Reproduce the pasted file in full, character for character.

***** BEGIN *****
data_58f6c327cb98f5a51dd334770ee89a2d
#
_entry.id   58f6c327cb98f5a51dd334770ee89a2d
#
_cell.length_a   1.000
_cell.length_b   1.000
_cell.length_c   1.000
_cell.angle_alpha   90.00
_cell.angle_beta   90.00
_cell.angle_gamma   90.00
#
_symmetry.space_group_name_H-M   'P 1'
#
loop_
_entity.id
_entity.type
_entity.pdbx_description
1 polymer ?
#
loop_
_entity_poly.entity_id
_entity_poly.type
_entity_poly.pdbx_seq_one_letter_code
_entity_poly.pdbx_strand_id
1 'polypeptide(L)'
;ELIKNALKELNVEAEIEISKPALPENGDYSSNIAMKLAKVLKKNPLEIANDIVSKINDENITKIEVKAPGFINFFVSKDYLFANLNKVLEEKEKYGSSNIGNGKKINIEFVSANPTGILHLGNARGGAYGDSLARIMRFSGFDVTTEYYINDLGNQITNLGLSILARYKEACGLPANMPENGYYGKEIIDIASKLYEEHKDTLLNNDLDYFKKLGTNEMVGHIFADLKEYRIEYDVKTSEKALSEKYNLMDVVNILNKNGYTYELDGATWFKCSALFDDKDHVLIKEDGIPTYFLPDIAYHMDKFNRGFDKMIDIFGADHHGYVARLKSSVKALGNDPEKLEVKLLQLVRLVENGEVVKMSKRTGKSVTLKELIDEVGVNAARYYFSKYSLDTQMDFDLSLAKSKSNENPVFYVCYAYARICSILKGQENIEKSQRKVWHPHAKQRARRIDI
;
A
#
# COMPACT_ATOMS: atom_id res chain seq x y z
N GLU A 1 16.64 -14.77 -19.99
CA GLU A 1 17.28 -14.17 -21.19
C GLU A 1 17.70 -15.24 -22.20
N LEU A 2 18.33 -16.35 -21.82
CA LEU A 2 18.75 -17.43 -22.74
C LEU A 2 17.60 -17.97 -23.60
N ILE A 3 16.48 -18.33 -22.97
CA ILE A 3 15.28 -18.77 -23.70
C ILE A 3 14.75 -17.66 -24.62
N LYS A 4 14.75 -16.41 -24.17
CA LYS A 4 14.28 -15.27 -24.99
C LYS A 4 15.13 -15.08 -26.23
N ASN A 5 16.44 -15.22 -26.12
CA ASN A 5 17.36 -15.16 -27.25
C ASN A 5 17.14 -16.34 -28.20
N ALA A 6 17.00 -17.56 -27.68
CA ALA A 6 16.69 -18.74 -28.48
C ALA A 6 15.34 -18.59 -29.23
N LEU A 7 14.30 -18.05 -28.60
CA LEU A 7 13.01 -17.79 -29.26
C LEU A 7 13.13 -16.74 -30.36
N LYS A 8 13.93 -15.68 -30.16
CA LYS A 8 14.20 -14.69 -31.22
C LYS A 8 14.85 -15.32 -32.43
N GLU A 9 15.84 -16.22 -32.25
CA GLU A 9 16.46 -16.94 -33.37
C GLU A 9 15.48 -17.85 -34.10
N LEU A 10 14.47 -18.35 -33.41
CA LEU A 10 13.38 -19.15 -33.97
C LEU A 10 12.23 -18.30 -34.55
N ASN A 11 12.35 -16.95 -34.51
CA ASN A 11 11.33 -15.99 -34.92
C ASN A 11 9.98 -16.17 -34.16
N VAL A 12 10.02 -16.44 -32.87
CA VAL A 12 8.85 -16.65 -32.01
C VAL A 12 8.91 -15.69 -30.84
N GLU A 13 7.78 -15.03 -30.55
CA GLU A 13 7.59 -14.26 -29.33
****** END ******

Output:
data_58f6c327cb98f5a51dd334770ee89a2d
#
_entry.id   58f6c327cb98f5a51dd334770ee89a2d
#
_cell.length_a   1.000
_cell.length_b   1.000
_cell.length_c   1.000
_cell.angle_alpha   90.00
_cell.angle_beta   90.00
_cell.angle_gamma   90.00
#
_symmetry.space_group_name_H-M   'P 1'
#
loop_
_entity.id
_entity.type
_entity.pdbx_description
1 polymer ?
#
loop_
_entity_poly.entity_id
_entity_poly.type
_entity_poly.pdbx_seq_one_letter_code
_entity_poly.pdbx_strand_id
1 'polypeptide(L)'
;ELIKNALKELNVEAEIEISKPALPENGDYSSNIAMKLAKVLKKNPLEIANDIVSKINDENITKIEVKAPGFINFFVSKDYLFANLNKVLEEKEKYGSSNIGNGKKINIEFVSANPTGILHLGNARGGAYGDSLARIMRFSGFDVTTEYYINDLGNQITNLGLSILARYKEACGLPANMPENGYYGKEIIDIASKLYEEHKDTLLNNDLDYFKKLGTNEMVGHIFADLKEYRIEYDVKTSEKALSEKYNLMDVVNILNKNGYTYELDGATWFKCSALFDDKDHVLIKEDGIPTYFLPDIAYHMDKFNRGFDKMIDIFGADHHGYVARLKSSVKALGNDPEKLEVKLLQLVRLVENGEVVKMSKRTGKSVTLKELIDEVGVNAARYYFSKYSLDTQMDFDLSLAKSKSNENPVFYVCYAYARICSILKGQENIEKSQRKVWHPHAKQRARRIDI
;
A
#
# COMPACT_ATOMS: atom_id res chain seq x y z
N GLU A 1 16.64 -14.77 -19.99
CA GLU A 1 17.28 -14.17 -21.19
C GLU A 1 17.70 -15.24 -22.20
N LEU A 2 18.33 -16.35 -21.82
CA LEU A 2 18.75 -17.43 -22.74
C LEU A 2 17.60 -17.97 -23.60
N ILE A 3 16.48 -18.33 -22.97
CA ILE A 3 15.28 -18.77 -23.70
C ILE A 3 14.75 -17.66 -24.62
N LYS A 4 14.75 -16.41 -24.17
CA LYS A 4 14.28 -15.27 -24.99
C LYS A 4 15.13 -15.08 -26.23
N ASN A 5 16.44 -15.22 -26.12
CA ASN A 5 17.36 -15.16 -27.25
C ASN A 5 17.14 -16.34 -28.20
N ALA A 6 17.00 -17.56 -27.68
CA ALA A 6 16.69 -18.74 -28.48
C ALA A 6 15.34 -18.59 -29.23
N LEU A 7 14.30 -18.05 -28.60
CA LEU A 7 13.01 -17.79 -29.26
C LEU A 7 13.13 -16.74 -30.36
N LYS A 8 13.93 -15.68 -30.16
CA LYS A 8 14.20 -14.69 -31.22
C LYS A 8 14.85 -15.32 -32.43
N GLU A 9 15.84 -16.22 -32.25
CA GLU A 9 16.46 -16.94 -33.37
C GLU A 9 15.48 -17.85 -34.10
N LEU A 10 14.47 -18.35 -33.41
CA LEU A 10 13.38 -19.15 -33.97
C LEU A 10 12.23 -18.30 -34.55
N ASN A 11 12.35 -16.95 -34.51
CA ASN A 11 11.33 -15.99 -34.92
C ASN A 11 9.98 -16.17 -34.16
N VAL A 12 10.02 -16.44 -32.87
CA VAL A 12 8.85 -16.65 -32.01
C VAL A 12 8.91 -15.69 -30.84
N GLU A 13 7.78 -15.03 -30.55
CA GLU A 13 7.59 -14.26 -29.33